Review: Lois McMaster Bujold can do no wrong, it seems. I started out reading her Chalion books, which are high fantasy, and then took a detour into her Vorkosigan Saga, which are space opera, and now thought I’d come back around to her fantasy novels. But I was less than halfway through this one before I realized that it’s not exactly fantasy so much as romance, just dressed up in the trappings of light fantasy. It’s a lot more light-hearted than anything else I’ve read by Bujold, for sure, although that’s not to say that it doesn’t have some very dark elements in places. What’s more, it’s a startlingly good romance: Fawn and Dag are both so likable and well-drawn, and their interactions so endearing, that I barely minded that the fantasy elements of the plot are on the back-burner for most of the novel.

(I may have minded more if I didn’t have the other three novels in the series close to hand. There are a LOT of plot threads that are left loose at the end of this book, which is fine when I know they’ll be picked back up in the next one, but would have annoyed the holy hell out of me if I’d have had to wait for the sequels to be published.)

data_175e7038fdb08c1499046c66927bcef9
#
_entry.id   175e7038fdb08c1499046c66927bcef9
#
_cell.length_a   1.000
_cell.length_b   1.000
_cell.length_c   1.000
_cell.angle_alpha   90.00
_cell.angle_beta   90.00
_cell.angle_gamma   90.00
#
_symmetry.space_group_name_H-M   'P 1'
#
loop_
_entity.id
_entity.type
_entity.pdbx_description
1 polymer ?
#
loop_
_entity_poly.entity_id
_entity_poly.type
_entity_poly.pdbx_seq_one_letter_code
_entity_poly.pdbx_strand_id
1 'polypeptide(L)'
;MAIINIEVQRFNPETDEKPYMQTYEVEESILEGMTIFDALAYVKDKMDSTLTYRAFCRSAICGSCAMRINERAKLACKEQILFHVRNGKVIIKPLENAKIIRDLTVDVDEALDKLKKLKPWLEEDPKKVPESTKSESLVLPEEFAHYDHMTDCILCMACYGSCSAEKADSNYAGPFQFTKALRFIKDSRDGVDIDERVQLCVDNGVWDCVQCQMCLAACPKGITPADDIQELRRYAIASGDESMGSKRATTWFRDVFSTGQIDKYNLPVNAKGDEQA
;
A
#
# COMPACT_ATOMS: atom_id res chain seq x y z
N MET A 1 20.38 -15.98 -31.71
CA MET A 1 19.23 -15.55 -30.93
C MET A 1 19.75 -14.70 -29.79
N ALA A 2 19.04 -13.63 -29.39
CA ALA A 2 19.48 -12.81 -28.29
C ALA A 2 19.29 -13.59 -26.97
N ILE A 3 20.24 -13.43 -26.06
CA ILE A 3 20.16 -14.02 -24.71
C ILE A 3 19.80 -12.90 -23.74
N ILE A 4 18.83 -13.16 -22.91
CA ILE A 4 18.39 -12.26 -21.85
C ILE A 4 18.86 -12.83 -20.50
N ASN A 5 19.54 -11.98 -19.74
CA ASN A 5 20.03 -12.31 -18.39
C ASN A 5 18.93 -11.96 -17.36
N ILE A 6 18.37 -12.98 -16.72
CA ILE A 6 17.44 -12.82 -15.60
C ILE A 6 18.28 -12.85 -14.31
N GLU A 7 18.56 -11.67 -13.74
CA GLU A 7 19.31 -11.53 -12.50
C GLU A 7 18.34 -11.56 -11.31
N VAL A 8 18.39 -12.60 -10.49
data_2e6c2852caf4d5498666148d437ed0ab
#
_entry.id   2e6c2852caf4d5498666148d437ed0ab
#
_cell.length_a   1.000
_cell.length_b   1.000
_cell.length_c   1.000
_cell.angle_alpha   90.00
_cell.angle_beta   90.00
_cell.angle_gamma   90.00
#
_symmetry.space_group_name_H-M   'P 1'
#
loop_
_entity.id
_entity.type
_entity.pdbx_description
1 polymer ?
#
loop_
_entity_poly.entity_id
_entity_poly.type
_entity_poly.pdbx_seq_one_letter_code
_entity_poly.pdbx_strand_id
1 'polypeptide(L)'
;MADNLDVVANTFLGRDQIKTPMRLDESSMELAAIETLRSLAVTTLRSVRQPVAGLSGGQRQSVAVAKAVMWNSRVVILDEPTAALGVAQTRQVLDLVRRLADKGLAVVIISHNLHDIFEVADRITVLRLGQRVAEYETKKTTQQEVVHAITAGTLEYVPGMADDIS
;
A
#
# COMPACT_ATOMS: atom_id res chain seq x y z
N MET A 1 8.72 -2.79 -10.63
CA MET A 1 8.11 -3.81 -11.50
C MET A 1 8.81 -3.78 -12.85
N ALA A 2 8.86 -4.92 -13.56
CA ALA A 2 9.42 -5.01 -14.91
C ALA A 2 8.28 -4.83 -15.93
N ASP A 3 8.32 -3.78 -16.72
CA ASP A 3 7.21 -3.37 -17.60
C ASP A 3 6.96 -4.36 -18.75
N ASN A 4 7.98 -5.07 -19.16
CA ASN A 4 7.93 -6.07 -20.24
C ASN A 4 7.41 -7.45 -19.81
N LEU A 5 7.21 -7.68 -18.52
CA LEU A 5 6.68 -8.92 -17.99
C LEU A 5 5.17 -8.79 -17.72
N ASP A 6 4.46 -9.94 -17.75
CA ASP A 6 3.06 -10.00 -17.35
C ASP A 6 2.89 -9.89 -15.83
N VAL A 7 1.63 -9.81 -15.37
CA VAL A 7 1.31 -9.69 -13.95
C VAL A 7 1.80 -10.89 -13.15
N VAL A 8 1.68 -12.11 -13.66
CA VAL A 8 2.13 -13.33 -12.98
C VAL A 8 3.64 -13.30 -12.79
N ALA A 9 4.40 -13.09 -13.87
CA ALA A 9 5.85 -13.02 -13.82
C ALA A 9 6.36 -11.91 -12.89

The fantasy elements of the book are intriguing, and – true to form for Bujold – impressively original. Well, okay, the concept of the sharing knife, and the other mechanics of the worldbuilding are unique and fascinating; Dag himself is basically a one-armed clone of Aragorn. (Older than he looks, travels a lot, excellent fighter/woodsman, one of a dwindling race that was around before the common man, unappreciated guardian against the evils of the world, nobly flings himself into danger, carrying a number of scars both physical and mental, etc.) But the fact that neither Dag nor Fawn strays particularly far from their archetype never bothered me. They’re both written with such vivacity and wit and spark that I enjoyed spending time in their story and in their world, and will certainly be diving into the sequels… not least because I’m dying to know what’s going on with that knife! 4.5 out of 5 stars.